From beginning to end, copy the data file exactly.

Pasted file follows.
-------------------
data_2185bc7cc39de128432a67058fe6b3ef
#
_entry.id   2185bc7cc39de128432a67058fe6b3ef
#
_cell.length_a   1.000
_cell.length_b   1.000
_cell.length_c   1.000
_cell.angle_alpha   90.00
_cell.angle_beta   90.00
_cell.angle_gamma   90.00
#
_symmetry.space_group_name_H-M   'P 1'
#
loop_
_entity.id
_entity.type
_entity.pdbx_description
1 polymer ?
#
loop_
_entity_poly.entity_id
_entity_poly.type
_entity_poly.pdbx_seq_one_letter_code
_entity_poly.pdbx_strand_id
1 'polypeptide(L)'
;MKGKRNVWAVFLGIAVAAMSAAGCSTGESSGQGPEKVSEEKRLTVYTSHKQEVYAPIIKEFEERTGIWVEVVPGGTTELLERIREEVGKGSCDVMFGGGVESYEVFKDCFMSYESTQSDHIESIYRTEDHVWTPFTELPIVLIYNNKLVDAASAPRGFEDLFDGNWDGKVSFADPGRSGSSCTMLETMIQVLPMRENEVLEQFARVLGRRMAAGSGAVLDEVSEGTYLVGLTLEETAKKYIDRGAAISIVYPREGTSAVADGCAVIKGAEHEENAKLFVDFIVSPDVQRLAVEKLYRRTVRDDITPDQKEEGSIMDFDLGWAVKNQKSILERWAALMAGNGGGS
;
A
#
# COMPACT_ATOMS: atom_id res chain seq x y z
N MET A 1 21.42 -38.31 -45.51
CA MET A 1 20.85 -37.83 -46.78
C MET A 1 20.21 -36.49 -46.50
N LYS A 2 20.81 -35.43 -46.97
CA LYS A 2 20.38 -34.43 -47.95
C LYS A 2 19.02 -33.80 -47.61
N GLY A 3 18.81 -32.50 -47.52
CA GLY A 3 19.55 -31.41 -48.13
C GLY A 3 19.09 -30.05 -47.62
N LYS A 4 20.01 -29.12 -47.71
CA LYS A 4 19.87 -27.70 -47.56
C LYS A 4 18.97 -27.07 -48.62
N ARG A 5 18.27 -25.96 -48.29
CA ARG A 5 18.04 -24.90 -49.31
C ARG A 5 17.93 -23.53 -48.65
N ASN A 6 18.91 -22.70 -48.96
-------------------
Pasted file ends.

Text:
data_2185bc7cc39de128432a67058fe6b3ef
#
_entry.id   2185bc7cc39de128432a67058fe6b3ef
#
_cell.length_a   1.000
_cell.length_b   1.000
_cell.length_c   1.000
_cell.angle_alpha   90.00
_cell.angle_beta   90.00
_cell.angle_gamma   90.00
#
_symmetry.space_group_name_H-M   'P 1'
#
loop_
_entity.id
_entity.type
_entity.pdbx_description
1 polymer ?
#
loop_
_entity_poly.entity_id
_entity_poly.type
_entity_poly.pdbx_seq_one_letter_code
_entity_poly.pdbx_strand_id
1 'polypeptide(L)'
;MKGKRNVWAVFLGIAVAAMSAAGCSTGESSGQGPEKVSEEKRLTVYTSHKQEVYAPIIKEFEERTGIWVEVVPGGTTELLERIREEVGKGSCDVMFGGGVESYEVFKDCFMSYESTQSDHIESIYRTEDHVWTPFTELPIVLIYNNKLVDAASAPRGFEDLFDGNWDGKVSFADPGRSGSSCTMLETMIQVLPMRENEVLEQFARVLGRRMAAGSGAVLDEVSEGTYLVGLTLEETAKKYIDRGAAISIVYPREGTSAVADGCAVIKGAEHEENAKLFVDFIVSPDVQRLAVEKLYRRTVRDDITPDQKEEGSIMDFDLGWAVKNQKSILERWAALMAGNGGGS
;
A
#
# COMPACT_ATOMS: atom_id res chain seq x y z
N MET A 1 21.42 -38.31 -45.51
CA MET A 1 20.85 -37.83 -46.78
C MET A 1 20.21 -36.49 -46.50
N LYS A 2 20.81 -35.43 -46.97
CA LYS A 2 20.38 -34.43 -47.95
C LYS A 2 19.02 -33.80 -47.61
N GLY A 3 18.81 -32.50 -47.52
CA GLY A 3 19.55 -31.41 -48.13
C GLY A 3 19.09 -30.05 -47.62
N LYS A 4 20.01 -29.12 -47.71
CA LYS A 4 19.87 -27.70 -47.56
C LYS A 4 18.97 -27.07 -48.62
N ARG A 5 18.27 -25.96 -48.29
CA ARG A 5 18.04 -24.90 -49.31
C ARG A 5 17.93 -23.53 -48.65
N ASN A 6 18.91 -22.70 -48.96